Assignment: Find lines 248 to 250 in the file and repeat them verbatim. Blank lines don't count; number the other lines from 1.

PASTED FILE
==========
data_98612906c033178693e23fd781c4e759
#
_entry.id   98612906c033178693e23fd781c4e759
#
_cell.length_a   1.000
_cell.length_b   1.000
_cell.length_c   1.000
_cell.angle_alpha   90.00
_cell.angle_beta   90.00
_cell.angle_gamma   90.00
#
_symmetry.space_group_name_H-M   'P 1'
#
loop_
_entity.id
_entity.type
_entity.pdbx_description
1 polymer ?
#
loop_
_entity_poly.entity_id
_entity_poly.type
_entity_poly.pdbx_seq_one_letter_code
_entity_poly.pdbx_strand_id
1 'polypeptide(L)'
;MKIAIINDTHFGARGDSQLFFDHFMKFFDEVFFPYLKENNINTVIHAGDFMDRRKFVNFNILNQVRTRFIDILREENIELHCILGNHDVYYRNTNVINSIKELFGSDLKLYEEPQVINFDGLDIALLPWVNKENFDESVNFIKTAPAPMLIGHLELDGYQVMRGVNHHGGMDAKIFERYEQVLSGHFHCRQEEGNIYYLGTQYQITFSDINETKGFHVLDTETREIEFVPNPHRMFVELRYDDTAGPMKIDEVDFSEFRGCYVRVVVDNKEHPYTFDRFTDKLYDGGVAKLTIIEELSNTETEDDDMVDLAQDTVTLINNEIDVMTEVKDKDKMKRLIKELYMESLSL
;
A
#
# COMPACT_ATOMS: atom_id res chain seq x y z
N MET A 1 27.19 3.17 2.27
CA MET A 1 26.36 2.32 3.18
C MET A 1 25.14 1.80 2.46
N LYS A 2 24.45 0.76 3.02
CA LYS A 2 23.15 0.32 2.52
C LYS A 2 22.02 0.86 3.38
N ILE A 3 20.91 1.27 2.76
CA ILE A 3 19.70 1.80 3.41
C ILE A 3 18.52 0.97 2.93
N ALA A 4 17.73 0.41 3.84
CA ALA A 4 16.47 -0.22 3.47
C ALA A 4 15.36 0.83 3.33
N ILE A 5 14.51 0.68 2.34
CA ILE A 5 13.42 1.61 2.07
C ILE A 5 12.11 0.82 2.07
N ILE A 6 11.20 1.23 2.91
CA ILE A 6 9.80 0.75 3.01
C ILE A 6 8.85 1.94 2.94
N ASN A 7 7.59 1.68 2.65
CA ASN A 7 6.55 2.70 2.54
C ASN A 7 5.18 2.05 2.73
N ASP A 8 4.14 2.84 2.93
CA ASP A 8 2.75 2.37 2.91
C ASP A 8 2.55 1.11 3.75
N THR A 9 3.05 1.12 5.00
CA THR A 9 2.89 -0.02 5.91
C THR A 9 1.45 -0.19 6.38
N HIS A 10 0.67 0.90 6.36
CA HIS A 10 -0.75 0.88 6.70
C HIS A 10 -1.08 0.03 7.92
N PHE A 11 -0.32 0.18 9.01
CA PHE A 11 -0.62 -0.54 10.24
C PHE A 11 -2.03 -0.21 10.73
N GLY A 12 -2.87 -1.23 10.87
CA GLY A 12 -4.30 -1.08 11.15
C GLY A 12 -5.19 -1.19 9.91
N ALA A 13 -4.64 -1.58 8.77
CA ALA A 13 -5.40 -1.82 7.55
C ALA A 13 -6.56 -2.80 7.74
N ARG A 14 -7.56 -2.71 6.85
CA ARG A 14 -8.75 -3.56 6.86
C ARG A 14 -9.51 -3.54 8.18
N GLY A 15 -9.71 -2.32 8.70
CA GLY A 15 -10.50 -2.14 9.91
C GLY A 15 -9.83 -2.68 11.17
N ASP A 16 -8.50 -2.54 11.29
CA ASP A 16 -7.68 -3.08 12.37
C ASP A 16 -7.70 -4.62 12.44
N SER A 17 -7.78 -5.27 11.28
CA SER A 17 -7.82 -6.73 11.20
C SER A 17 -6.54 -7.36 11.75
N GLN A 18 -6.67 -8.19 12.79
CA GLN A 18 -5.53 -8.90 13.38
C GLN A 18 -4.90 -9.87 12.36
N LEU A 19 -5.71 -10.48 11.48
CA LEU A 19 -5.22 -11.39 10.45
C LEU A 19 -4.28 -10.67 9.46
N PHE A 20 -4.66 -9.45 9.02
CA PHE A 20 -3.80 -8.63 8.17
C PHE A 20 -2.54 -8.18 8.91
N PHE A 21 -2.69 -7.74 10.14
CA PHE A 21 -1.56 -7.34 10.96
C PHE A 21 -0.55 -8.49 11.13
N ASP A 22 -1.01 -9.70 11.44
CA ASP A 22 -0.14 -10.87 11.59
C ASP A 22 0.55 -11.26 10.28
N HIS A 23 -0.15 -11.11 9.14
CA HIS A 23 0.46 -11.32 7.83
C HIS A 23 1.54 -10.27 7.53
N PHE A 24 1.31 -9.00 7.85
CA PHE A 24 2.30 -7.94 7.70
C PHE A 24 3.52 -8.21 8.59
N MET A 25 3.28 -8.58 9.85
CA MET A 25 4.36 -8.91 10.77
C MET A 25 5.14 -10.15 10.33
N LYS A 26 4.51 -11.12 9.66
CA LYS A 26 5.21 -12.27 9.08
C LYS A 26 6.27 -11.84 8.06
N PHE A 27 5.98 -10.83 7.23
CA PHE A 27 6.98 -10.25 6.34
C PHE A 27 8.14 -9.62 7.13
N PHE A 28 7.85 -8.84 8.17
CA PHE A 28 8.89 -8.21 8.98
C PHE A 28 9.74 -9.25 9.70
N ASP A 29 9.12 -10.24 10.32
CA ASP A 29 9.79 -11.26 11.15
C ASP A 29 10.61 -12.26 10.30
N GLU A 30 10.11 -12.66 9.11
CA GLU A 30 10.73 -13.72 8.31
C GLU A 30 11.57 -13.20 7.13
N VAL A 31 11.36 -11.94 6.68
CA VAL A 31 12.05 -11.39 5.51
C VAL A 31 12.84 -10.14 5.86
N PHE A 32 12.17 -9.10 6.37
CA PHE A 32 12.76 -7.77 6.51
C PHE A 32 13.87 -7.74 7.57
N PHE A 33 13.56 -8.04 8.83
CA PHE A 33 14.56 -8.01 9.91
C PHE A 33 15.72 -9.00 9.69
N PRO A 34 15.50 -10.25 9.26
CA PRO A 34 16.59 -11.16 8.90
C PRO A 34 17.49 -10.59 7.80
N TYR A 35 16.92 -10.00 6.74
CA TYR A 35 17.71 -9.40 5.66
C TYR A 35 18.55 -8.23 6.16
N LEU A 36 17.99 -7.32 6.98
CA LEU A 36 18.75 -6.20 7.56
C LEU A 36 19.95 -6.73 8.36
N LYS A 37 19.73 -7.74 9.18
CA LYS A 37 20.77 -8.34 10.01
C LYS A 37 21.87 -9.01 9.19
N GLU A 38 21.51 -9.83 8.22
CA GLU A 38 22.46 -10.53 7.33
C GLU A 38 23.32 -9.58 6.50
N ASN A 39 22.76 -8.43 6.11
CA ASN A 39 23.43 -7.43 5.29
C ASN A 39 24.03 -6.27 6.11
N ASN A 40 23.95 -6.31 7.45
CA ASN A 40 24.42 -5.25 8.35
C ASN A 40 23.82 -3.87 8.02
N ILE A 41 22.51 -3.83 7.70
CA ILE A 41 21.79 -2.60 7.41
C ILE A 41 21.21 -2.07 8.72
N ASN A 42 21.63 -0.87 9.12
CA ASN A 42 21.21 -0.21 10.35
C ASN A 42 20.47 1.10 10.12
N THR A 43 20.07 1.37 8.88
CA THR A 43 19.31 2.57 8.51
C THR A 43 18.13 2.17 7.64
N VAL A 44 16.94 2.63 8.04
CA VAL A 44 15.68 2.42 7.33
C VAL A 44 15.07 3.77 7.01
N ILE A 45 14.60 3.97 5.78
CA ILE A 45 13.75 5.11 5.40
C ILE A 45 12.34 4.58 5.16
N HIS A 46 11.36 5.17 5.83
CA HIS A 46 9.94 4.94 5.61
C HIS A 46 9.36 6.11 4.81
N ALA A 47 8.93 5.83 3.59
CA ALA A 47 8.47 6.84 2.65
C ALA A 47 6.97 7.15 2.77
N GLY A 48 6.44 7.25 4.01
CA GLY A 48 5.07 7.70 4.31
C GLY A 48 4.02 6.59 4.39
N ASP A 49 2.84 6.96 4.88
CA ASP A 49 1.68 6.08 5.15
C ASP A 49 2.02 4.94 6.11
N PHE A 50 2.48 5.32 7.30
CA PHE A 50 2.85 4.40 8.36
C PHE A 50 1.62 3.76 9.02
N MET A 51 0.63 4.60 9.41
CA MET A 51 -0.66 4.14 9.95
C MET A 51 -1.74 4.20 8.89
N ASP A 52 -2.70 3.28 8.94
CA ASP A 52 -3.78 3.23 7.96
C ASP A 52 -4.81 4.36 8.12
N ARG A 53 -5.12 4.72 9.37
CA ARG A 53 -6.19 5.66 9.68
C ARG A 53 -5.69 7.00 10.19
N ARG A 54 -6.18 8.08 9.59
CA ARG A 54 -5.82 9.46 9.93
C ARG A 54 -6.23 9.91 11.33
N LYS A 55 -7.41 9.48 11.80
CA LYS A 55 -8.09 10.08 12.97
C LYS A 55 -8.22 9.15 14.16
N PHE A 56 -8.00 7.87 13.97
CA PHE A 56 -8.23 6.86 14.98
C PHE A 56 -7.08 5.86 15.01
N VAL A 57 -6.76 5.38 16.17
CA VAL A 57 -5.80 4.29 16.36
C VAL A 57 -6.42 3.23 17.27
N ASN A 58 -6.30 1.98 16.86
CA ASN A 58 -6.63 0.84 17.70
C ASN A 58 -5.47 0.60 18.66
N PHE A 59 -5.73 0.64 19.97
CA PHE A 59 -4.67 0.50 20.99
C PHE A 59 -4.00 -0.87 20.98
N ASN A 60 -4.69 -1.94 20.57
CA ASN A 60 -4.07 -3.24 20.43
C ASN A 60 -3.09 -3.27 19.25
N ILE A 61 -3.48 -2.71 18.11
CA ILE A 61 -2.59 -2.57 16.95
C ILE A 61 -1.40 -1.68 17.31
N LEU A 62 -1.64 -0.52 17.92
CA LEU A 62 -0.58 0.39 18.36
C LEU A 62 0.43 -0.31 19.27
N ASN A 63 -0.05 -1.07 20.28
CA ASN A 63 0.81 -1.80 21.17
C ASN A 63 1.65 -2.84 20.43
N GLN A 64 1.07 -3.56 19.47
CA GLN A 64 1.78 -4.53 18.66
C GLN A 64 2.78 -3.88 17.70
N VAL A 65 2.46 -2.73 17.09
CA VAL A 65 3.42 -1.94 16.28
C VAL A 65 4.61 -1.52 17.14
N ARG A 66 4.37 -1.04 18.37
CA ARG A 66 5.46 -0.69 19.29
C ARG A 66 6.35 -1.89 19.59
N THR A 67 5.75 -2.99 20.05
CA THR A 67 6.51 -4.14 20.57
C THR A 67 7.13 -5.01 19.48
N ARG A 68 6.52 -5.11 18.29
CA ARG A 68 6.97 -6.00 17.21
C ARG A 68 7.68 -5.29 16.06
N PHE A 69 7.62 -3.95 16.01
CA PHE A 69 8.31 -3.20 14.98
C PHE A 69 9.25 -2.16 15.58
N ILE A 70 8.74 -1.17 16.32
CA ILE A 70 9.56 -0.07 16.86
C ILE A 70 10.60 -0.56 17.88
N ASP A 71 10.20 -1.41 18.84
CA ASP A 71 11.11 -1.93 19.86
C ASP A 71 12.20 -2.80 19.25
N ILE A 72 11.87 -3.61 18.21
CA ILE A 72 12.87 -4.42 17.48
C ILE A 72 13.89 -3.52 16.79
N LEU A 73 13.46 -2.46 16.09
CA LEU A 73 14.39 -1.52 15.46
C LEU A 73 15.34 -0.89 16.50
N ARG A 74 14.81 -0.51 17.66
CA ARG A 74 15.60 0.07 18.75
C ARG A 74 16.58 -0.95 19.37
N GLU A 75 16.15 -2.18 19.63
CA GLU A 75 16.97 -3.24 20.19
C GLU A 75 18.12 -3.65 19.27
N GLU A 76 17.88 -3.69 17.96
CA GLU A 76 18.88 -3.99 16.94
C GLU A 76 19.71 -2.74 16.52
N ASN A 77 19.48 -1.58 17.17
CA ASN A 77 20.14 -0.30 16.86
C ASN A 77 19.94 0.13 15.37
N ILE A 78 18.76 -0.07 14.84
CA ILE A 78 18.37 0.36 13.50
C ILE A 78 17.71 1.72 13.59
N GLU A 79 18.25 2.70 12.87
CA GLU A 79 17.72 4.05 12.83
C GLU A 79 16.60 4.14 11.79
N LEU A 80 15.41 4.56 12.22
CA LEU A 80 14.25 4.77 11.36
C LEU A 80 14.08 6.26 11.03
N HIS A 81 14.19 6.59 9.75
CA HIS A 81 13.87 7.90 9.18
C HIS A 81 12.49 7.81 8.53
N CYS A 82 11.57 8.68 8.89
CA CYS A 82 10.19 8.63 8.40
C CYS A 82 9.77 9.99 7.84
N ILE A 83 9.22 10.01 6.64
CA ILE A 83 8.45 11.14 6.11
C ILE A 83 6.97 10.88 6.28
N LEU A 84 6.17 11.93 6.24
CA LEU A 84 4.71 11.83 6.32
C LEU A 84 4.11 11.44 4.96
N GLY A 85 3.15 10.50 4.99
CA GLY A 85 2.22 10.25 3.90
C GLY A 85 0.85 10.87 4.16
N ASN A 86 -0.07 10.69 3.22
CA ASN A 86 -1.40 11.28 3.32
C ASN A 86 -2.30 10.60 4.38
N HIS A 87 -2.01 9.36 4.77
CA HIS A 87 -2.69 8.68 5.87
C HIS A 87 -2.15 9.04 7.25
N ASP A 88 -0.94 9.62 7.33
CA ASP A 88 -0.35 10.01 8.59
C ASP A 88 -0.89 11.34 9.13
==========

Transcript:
CA LEU A 73 14.39 -1.52 15.46
C LEU A 73 15.34 -0.89 16.50
N ARG A 74 14.81 -0.51 17.66